What Boys Like: Male Stereotypes Are Less Accurate Than You Think

One is not born, but rather becomes, a dude.
This, at any rate, is the conclusion suggested by a recent report in The Journal of Adolescence, which seems to show that teenage boys are more interested in emotional connection than in sex for its own sake.
The report concerns a survey of 105 tenth-grade boys, who answered questions about dating and sex, along with several more general questions of health and lifestyle. When asked about their reasons for pursuing a relationship, over 80% of the boys responded that they did it because they “really liked the person.”
When asked about their reasons for having sex, the boys were as likely to say that they did it for love as they were to say that they had been motivated by pure physical attraction or curiosity about sex.
This evidence flies in the face of the common stereotypes that young men are supposed to be interested in sex rather than relationships (whereas girls, of course, are believed to prize relationships over sex). And so, not surprisingly, some people refuse to believe it.
Tara Parker-Pope, in her New York Times column on the subject, pointed out that, in her experience, the majority of the backlash to these findings came from grown men, several of whom commented on her original blog post to insist that the boys must have been lying. (As far as I can see, these men failed to provide any realistic explanation as to why the boys would have done so – my own research confirms that the “free pizza if you fake interest in a relationship” strategy is usually ineffective.) Why are these grown men so invested in denying the emotional life of teenage boys?
Well, why wouldn’t they be?
Pop culture is loaded with depictions of playful, laid-back men who live in a girl-free paradise of bongs, porn, and awesome record collections. These guys – or, to use their preferred terminology, “bros” – inhabit every corner of the cultural landscape, from Knocked Up to Maxim to Nick Hornby novels.
In the typical narrative of bro-hood, these boys are nagged, scolded and cried at by serious-minded lady friends, until they finally agree to swear off the fun and enter a Responsible Adult Relationship with the dour killjoys of their choosing. Teenage boys, in this mythos, are men in their original and pure state, unconstrained by adult responsibilities and involvement with women. Men have to give up boyhood and happiness when ladies enter the picture. Or, to put it another way, that boy sticking his junk into a pie isn’t just a sight gag – he’s Adam before the Fall.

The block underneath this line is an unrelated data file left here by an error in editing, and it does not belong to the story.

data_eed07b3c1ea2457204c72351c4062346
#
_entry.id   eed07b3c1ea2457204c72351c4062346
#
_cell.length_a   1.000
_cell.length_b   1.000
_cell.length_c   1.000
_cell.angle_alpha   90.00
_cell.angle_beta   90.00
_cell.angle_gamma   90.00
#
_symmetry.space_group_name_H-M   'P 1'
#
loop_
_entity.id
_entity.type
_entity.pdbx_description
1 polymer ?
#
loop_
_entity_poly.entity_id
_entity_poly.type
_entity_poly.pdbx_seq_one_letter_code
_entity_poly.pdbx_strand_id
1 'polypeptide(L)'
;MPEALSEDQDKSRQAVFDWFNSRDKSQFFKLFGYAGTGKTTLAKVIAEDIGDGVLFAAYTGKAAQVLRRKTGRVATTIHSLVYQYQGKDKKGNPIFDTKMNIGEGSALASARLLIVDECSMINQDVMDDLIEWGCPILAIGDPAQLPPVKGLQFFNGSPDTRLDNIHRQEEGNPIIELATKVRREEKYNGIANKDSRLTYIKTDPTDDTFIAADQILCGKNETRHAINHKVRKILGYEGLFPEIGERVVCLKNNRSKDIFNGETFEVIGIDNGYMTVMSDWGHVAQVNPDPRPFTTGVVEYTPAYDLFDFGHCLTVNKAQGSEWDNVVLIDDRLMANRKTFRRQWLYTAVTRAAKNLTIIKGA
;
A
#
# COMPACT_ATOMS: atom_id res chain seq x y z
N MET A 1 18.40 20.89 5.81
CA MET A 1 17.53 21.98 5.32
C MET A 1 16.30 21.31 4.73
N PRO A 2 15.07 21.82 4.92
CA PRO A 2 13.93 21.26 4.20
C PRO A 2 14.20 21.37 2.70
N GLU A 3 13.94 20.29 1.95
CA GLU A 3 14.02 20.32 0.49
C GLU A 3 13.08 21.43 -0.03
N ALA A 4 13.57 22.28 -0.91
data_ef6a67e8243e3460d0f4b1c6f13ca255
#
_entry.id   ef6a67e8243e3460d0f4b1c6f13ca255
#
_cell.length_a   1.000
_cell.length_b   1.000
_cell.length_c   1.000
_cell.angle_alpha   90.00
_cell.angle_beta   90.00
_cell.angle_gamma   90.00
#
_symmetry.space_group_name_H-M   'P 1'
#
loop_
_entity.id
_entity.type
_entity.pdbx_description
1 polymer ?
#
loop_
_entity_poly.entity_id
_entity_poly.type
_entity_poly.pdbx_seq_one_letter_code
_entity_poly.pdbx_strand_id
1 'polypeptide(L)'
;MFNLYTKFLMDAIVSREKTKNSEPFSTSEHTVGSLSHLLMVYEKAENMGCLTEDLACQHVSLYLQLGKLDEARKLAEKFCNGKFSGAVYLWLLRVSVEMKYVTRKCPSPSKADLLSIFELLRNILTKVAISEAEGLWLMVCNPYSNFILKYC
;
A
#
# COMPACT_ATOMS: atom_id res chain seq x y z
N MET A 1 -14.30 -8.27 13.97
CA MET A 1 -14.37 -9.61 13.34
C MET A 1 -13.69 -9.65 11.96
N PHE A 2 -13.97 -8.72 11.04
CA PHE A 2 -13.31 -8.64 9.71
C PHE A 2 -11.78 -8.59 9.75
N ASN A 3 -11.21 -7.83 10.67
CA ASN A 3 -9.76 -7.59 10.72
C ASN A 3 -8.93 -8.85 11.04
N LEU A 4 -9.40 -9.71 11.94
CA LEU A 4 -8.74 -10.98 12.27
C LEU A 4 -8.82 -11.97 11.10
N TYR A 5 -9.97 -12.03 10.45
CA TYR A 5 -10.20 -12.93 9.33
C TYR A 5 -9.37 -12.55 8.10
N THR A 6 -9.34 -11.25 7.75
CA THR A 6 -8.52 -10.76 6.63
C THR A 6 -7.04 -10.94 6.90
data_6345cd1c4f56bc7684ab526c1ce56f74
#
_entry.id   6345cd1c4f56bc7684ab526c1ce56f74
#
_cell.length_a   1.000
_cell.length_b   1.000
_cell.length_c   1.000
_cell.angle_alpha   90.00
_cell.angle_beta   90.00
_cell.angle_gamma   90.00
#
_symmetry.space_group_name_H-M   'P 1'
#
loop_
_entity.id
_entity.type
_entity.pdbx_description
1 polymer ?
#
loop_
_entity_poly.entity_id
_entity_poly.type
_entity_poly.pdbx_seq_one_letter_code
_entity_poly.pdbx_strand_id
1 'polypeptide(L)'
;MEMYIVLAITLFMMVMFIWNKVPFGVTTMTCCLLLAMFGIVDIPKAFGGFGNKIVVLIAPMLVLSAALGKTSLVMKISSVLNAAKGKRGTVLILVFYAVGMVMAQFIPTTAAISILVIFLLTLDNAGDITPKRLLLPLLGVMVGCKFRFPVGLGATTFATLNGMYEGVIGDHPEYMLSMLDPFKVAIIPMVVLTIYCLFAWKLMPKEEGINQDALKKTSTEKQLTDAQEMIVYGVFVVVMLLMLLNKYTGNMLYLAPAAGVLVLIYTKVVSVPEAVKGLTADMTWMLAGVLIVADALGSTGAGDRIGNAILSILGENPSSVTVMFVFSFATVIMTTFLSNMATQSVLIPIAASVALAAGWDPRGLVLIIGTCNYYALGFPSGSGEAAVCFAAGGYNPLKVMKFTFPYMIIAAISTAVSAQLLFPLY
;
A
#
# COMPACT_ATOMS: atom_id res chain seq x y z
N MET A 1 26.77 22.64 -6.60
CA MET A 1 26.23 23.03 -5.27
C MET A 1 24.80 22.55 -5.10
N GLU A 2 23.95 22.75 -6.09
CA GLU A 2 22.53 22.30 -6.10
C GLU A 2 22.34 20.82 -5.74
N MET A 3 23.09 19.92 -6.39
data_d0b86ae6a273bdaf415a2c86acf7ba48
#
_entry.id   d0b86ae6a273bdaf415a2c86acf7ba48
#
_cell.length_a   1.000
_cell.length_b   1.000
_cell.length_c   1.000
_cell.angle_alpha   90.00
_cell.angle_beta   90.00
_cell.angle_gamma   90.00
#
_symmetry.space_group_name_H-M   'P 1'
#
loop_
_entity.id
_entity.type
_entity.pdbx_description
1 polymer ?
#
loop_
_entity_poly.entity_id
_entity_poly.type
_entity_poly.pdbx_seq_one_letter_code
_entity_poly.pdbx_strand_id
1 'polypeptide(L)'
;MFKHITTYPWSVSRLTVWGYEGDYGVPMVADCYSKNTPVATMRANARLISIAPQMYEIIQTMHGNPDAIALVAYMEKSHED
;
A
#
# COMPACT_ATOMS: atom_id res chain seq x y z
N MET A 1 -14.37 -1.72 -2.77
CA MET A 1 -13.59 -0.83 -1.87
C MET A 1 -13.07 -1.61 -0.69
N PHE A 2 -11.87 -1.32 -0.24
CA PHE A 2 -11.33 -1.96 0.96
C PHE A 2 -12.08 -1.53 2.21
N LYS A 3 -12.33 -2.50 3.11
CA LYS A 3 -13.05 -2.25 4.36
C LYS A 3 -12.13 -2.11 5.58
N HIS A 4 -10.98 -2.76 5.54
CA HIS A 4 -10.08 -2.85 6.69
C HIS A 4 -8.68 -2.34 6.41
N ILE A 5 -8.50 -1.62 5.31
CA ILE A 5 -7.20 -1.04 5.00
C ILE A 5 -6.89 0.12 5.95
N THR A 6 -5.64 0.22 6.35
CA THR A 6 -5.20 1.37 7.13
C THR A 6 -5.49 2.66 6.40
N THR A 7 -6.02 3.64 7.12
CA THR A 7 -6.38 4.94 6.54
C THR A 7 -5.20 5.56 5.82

The not-so-hidden message here – girls are downers – rests on another, older set of assumptions about gender. If relationships are always boring and dutiful, then women are a threat, and men have one more reason to exclude us from every aspect of their lives that does not directly involve boning. (They do, despite their natural fear of lady things, have to bone us occasionally. If they didn’t, their involvement in an all-male social world might be construed as – horror of horrors! – gay.) Girls can’t be equal participants in society, because girls are scary. Or so the story goes.
The fact is that these stories have more to do with the desires of grown men than with the lives of actual teenage boys. Lest we forget, they are for the most part created by middle-aged dudes. The report in the Journal of Adolescence seems to indicate that traditional masculinity, like femininity, is learned, and that there are plenty of boys who haven’t yet come to view girls as threats to their manly independence. That seems like a pretty good starting place for change.
But the double standard is harsh, and it cuts both ways; just as girls who prefer hooking up to settling down may be branded as sluts, boys who are into relationships can be called wimps. There aren’t many folks who are strong or stubborn enough to resist slipping into the “correct” forms of sexual behavior – at least, not without some outside assistance.
So, yes, as the cliche goes, boys will be boys. But, for perhaps the first time in my life, I find myself hoping they stay that way for as long as possible.

Sex Toy Shopping Pt. 1: Best of Show
Sex Toy Shopping Pt. 1: Best of Show
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